That being said I was always interested in idea of giving comics limited movement and sound, the kind the Broken Saints did, I thought that this can add a few essential tools into comic's arsenal without sacrificing it's nature. Too bad I never had a time to do such thing, though I always wanted to. I don't see those kind of comics around anymore, not as much as I've seen in, say, 2003. I wonder if it's due to a fact that amateur artists don't have enough time for such projects, or maybe there are such projects but I don't know about them.
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Re: Beta Testing a New Webcomic Project

Postby Terotrous on Sun May 13, 2012 12:04 pm

Well of course, we once worked on a collaboration comic, How Not To Run a Comic, which was fairly well-supported by the community. Though, that was at a time when Webcomics in general were much more active.
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Re: Beta Testing a New Webcomic Project

Postby thepastelsuit on Sun May 13, 2012 12:15 pm

McDuffies wrote:I just mean to point at what, in my opinion, might be a problem, something you'll have to turn additional attention to (be prepared to nag artists to finish what they promised they'd do).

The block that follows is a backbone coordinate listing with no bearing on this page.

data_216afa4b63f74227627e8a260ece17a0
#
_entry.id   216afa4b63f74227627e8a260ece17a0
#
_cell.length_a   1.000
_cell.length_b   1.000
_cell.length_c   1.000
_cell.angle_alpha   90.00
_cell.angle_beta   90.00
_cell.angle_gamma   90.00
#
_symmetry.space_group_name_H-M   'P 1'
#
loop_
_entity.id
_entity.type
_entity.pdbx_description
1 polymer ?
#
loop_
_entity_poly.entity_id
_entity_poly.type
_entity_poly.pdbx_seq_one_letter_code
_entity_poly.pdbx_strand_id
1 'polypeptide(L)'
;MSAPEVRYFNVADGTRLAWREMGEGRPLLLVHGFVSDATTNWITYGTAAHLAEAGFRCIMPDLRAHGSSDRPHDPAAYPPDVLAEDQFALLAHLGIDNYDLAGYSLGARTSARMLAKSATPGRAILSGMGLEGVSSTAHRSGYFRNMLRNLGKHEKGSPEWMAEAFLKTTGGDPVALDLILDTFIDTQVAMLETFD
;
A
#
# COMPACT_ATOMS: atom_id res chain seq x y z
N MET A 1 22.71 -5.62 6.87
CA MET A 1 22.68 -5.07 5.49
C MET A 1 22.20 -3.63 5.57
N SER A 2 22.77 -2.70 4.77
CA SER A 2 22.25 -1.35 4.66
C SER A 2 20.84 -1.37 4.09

Thanks for the feedback! This was actually one of my primary concerns with doing a comic with a select few dedicated artists. The idea here is such that artists don't have to do any additional work (obviously that would be fantastic if someone contributed a bunch of characters or something just for Real Pseudo), whatever they've already done and would like to showcase could be used. I've heard more criticism on what would a hodgepodge of different pieces of artwork look like with no defined art direction, which, I suppose, is where a bit of innovation comes in.

So... yes, I've definitely considered your thought (and really glad you brought it up, because whenever I bring up something like that I get written off as being an arrogant software developer who is just taking a dump on artists), I've worked in the web development world for like 8 years or so now, so I'm familiar with the push to get a defined outcome from an artist. Do you think that the community and open contribution aspects of the project takes some of that weight off comic deadlines (assuming there would be comic deadlines)?
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Re: Beta Testing a New Webcomic Project

Postby McDuffies on Sun May 13, 2012 1:49 pm